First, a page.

Coeliac Disease, Gluten Intolerance, and What Can I Eat?

Coeliac Disease is a permanent intolerance to gluten, which is a combination of two proteins found in wheat, rye, and barley. It is an autoimmune disease, which is not limited to gastrointestinal symptoms. The immune response elicited by the gluten causes inflammation to the intestinal wall and flattens the intestinal villi, reducing the surface area where we absorb many nutrients from our food. This also affects the ability to digest nutrients and can lead to nutrient depletion resulting in many deficiencies, and also inhibits the ability to produce enzymes essential for digestion, including lactase. This is why it is very common to have a dairy intolerance also when you have a gluten intolerance. Common gastrointestinal symptoms include abdominal bloating and pain, diarrhoea, constipation, flatulence, heartburn, and nausea. Coeliac Disease is also associated with fatigue, weight loss, skin disorders, bone, joint and muscle pain, mouth ulcers, loss of tooth enamel, asthma, sinusitis, and an increased risk of anaemia, osteoporosis, menstrual issues, thyroid conditions, and depression.

Coeliac Disease occurs more commonly in genetically predisposed patients. You have a 10% increased risk if you have a first degree relative affected. Incidence of coeliac disease & gluten intolerance is slightly higher in females than in males. It is also more common in those with Western European ancestry, and is rare in Asians and African populations.

Testing for Coeliac Disease can involve IgG, IgA, biopsy (done via endoscopy or colonoscopy) and gene testing.

Non Coeliac Gluten Sensitivity, or Gluten Intolerance, can have many of the same symptoms but does not involve the immune response.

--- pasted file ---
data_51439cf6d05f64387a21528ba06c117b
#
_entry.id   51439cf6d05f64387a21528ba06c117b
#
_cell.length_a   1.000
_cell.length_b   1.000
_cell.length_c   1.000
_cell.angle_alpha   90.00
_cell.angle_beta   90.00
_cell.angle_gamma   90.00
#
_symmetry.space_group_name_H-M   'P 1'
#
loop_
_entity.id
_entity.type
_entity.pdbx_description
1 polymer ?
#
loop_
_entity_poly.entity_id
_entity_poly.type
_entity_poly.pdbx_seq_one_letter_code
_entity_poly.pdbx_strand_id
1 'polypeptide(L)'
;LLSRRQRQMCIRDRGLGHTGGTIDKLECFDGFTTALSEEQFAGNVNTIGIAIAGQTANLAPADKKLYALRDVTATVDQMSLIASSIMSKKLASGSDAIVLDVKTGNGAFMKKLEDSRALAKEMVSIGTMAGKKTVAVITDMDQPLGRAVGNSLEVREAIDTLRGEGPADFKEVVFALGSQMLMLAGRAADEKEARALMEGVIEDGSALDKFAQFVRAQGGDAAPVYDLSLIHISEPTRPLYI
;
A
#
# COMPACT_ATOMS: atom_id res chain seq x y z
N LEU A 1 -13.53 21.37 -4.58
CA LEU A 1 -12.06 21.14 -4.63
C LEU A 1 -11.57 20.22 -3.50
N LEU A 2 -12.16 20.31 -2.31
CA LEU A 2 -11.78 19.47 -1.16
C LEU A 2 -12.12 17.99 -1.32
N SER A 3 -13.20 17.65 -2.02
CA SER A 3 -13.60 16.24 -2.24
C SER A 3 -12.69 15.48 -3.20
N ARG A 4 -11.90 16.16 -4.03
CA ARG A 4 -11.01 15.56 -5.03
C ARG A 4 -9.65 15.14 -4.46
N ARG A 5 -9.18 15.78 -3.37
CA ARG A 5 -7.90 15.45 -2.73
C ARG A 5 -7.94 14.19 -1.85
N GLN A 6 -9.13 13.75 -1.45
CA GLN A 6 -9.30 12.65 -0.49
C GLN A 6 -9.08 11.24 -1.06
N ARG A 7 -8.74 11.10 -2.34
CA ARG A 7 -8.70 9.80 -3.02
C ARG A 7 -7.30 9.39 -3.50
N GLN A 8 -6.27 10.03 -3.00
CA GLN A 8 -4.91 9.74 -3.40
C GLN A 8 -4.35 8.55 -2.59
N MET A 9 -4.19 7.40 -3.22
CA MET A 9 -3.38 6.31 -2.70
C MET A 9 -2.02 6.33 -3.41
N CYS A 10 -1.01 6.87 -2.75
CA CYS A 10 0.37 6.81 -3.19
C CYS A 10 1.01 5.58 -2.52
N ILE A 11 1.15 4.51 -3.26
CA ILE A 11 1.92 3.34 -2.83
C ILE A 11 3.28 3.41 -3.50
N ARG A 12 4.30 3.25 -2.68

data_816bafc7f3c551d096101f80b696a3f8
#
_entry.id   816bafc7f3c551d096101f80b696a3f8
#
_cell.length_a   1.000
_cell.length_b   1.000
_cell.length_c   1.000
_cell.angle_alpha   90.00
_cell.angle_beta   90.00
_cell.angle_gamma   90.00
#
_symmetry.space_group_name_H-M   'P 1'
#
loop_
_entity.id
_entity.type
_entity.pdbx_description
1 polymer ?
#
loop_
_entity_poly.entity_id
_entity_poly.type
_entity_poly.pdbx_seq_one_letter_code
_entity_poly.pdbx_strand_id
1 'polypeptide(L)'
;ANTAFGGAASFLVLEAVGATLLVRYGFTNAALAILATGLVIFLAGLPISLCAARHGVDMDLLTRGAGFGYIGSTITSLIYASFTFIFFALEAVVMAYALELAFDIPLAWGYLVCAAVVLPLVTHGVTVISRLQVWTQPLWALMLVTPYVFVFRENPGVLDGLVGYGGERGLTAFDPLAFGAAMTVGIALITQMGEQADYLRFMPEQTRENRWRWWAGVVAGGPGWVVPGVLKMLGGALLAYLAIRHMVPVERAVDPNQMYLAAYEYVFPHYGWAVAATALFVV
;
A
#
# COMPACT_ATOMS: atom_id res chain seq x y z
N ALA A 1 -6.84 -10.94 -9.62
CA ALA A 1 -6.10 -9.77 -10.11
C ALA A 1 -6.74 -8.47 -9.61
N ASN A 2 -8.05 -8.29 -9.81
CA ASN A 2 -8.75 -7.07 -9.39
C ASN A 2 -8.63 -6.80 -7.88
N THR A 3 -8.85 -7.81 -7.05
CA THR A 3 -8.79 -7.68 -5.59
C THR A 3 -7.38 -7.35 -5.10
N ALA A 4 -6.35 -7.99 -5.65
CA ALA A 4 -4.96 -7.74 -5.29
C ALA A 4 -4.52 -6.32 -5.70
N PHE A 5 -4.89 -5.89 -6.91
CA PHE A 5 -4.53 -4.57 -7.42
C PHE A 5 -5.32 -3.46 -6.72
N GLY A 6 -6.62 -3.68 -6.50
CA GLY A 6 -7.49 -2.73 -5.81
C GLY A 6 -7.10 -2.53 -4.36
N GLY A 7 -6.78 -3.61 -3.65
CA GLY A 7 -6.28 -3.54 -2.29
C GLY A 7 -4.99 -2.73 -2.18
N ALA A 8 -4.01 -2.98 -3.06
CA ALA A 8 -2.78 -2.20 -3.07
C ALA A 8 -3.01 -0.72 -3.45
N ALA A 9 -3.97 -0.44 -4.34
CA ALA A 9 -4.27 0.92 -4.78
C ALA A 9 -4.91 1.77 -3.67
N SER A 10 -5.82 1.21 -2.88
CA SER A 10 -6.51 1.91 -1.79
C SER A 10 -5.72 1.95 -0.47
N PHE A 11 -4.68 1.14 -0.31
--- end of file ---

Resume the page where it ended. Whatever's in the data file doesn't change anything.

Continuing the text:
Of utmost importance is to implement a Gluten Free Diet to eliminate symptoms. A treatment plan can also include supplementation with nutrients to address specific deficiencies, as well as nutrients and herbs to support the mucosal lining of the gastrointestinal tract, digestive enzymes, and fibre rich food choices.

Foods to avoid are all wheat, rye, barley and oats. Oats don’t contain gluten but a protein called avenin which can elicit a similar response. They can also be contaminated if processed on the same machinery use to process gluten containing grains. All forms of wheat should be avoided which include semolina, durum wheat, spelt, kamut, and couscous. This involves the elimination of breads, cereals, biscuits, crackers, cakes, pasta, pancakes, noodles, and wraps, tortillas, soft tacos, pizza, pastries, pies, sausage rolls, crumbed foods like cutlets, crumbed or battered fish, etc. Gluten is also commonly contained as an ingredient in a lot of sauces, soy sauce, condiments, gravy, lollies (as glucose-from wheat), TVP, HVP, malt, as well as many binders, fillers and extenders. Avoiding dairy is also recommended. Always make sure you check the ingredients list for gluten.

There are plenty of foods you can still have. Rice, corn, buckwheat (no, it’s not related to wheat), quinoa, millet, beans, soy, lentils, chickpeas, nuts, seeds, tapioca, arrowroot. Look for gluten free breads (which are so much more palatable than they used to be), gluten free cereals, biscuits, cakes etc. Pastas made on quinoa, corn, rice, as well as rice thins, corn thins, rice crackers etc. Obviously, all fruits and vegetables are naturally gluten free, so here’s a great opportunity to increase your intake of all those amazing nutrients, aiming for 2 serves of fruit, and 5 serves of veggies per day.

Give yourself time to adjust to your new diet, and enjoy the relief of symptoms and improved quality of life!

Carmen Lizasoain is a qualified Naturopath. Any information provided herein is general in nature and does not replace personalized advice from your health practitioner. You can follow Carmen on Facebook @Imagine-Natural Health and Happiness- Carmen Lizasoain, Naturopath, or on Instagram @carmenaturopath. Naturopath and Massage Appointments with Carmen can be booked online at @www.lifestylehealth.com.au, located at Redcliffe

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